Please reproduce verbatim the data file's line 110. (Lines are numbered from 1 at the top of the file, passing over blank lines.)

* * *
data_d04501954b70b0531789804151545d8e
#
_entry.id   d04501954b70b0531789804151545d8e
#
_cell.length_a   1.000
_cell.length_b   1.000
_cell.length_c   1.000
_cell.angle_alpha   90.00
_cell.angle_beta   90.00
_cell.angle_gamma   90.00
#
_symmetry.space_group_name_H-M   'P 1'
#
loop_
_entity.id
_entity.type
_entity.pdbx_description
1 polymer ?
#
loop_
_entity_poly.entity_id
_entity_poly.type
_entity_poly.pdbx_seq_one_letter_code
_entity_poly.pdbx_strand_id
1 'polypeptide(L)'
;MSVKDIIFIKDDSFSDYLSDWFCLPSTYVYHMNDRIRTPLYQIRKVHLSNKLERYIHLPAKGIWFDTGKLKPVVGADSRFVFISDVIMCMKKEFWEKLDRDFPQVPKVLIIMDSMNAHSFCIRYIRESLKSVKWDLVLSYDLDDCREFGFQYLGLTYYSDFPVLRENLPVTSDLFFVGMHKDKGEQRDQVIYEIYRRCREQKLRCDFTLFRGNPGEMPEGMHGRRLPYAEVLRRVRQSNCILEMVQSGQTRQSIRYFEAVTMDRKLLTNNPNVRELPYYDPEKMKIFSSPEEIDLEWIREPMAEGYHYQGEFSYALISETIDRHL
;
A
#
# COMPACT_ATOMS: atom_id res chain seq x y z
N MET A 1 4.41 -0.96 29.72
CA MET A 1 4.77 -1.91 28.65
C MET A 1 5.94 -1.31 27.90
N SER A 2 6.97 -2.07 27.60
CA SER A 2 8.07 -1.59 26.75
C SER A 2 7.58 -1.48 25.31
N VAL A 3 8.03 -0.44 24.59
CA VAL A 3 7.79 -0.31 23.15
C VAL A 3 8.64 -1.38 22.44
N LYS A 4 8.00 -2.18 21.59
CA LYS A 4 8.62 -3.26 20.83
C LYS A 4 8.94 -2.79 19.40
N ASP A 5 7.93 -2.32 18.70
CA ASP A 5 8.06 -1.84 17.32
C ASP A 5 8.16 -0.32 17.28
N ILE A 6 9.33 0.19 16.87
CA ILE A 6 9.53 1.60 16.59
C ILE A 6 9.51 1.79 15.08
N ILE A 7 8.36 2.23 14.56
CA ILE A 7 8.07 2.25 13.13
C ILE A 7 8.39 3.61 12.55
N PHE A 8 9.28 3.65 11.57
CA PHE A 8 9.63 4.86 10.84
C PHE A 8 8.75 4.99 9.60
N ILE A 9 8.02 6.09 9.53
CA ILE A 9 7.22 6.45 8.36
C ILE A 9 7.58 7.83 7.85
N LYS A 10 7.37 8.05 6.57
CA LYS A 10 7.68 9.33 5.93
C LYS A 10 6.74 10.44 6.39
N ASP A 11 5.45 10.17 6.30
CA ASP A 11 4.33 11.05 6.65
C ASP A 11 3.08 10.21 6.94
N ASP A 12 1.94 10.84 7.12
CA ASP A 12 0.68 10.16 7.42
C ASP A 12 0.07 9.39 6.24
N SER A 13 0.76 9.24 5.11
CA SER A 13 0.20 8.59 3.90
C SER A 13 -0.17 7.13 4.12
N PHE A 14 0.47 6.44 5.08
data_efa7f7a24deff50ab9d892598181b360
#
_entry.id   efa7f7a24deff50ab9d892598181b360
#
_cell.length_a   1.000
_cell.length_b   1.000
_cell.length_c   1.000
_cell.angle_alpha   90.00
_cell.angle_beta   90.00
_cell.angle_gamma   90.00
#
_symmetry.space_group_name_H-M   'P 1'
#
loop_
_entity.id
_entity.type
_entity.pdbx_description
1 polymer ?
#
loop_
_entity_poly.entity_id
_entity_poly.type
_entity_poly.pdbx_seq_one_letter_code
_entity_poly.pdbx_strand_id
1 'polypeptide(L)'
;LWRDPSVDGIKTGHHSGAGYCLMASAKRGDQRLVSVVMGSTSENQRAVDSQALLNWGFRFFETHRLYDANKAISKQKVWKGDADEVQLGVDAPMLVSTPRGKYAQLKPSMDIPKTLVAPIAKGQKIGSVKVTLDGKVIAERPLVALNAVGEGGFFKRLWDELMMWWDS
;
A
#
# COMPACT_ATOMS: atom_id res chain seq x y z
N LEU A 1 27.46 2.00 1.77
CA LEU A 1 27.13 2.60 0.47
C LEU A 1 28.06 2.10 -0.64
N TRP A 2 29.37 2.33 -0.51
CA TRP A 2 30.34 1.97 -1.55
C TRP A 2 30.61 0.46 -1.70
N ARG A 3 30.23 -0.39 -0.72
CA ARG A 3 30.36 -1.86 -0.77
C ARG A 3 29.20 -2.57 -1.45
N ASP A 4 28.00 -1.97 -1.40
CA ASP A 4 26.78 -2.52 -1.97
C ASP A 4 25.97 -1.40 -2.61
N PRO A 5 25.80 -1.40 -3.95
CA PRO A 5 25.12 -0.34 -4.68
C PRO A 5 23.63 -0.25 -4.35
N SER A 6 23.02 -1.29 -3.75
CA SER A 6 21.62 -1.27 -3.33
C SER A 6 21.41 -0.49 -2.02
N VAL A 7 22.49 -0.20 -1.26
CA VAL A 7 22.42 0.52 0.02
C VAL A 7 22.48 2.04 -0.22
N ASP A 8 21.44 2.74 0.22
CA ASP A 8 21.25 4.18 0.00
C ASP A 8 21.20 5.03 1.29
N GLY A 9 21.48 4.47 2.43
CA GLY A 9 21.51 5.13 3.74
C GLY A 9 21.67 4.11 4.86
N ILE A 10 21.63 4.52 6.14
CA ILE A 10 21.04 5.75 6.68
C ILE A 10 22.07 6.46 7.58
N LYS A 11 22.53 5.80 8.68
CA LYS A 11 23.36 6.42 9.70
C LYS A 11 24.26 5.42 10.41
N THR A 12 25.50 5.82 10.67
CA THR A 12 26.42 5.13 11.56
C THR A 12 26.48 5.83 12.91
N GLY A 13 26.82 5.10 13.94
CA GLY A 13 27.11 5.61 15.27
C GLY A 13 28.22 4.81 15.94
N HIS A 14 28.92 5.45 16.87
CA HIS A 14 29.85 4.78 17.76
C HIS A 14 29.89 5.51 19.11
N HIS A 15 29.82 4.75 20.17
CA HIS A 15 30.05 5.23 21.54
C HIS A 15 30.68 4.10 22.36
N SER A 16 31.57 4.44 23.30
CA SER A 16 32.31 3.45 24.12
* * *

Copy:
N ASP A 4 28.00 -1.97 -1.40